New study: Eating chocolate linked to the Nobel
In what may be the best news for chocolate fanatics yet, a new study finds a link between the sweet confection and winning the big prize.
Thu, Oct 11, 2012 at 11:49 AM
Eat French fries: gain weight. Eat meat: hurt your heart. Eat salty snacks: raise your blood pressure. Eat chocolate: become a genius!
So suggest the findings of a new study released in the New England Journal of Medicine. In an absolute coup for those who covet chocolate, the researchers found a surprisingly strong correlation between chocolate intake per capita and the number of Nobel laureates in certain countries. The higher a country's chocolate consumption, the more Nobel laureates it creates. (Pass the fudge, please.)
Studies have shown a link between eating chocolate and improved cognitive function. With this in mind, the author of the study, Franz H. Messerli, M.D., set out to see if chocolate consumption could hypothetically not only make individual people smarter, but whole countries as well. He was as surprised with the results as anyone.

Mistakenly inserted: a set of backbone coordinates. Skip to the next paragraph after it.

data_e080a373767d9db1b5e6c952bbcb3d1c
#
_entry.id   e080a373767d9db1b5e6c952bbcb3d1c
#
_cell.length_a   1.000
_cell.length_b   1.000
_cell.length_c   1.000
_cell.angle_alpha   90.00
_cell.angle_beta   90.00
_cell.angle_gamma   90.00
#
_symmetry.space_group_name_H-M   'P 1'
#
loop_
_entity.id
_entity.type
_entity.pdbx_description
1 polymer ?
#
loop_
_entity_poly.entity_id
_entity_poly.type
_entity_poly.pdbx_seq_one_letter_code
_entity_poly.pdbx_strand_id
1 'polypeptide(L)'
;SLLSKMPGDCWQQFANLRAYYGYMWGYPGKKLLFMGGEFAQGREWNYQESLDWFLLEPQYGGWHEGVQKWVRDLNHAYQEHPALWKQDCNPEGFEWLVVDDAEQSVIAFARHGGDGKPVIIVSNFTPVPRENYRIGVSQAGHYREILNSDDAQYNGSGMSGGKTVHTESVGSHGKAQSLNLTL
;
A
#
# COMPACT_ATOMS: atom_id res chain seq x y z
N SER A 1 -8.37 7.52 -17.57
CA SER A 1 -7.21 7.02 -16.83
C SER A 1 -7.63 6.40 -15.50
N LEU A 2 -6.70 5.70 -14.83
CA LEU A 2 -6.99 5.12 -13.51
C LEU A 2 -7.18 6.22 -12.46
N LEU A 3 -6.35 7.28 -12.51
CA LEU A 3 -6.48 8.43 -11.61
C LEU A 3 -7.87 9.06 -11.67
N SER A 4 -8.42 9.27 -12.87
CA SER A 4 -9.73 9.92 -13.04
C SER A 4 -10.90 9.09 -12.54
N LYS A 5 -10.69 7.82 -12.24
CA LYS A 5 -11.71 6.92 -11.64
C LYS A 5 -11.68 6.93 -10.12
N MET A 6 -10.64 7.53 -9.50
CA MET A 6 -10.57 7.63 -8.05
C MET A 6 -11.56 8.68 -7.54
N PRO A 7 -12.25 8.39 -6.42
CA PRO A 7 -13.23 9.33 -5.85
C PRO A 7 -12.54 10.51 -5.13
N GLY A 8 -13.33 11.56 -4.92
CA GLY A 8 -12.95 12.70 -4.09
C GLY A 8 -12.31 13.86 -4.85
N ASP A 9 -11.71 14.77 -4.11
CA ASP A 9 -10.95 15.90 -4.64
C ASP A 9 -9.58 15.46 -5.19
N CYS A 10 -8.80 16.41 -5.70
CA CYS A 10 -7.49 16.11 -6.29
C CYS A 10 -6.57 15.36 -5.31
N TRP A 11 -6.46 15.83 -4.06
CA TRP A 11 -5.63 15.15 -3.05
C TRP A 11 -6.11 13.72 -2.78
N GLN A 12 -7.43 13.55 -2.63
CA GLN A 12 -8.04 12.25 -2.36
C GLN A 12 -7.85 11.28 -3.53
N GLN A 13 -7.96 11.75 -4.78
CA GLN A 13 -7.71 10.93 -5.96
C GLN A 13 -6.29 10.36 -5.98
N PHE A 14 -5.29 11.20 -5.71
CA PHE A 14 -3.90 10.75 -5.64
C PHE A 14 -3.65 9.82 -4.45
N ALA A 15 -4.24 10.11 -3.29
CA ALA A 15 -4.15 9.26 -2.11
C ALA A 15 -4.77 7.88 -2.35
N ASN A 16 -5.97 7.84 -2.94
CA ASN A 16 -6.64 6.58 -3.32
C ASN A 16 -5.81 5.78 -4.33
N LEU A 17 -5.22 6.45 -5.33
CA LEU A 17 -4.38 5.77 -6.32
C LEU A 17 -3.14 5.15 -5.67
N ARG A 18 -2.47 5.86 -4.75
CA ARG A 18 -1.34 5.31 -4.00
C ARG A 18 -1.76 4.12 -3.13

"I started plotting this in a hotel room in Kathmandu, because I had nothing else to do, and I could not believe my eyes," Messerli told Reuters Health. All the countries linked up neatly on a graph, with higher chocolate intake tied to more laureates.
Switzerland was the top performer for both the number of Nobel laureates and chocolate consumption. The Swiss eat 120 3-ounce bars on average per year, followed by Sweden and Denmark.
The author, and others, note that there are a number of variables that could be at play here. Messerli admitted the whole idea is absurd, although the facts are legitimate. And despite the cheeky tone, he believes that chocolate indeed provides genuine health benefits ... the proof is in the pudding.
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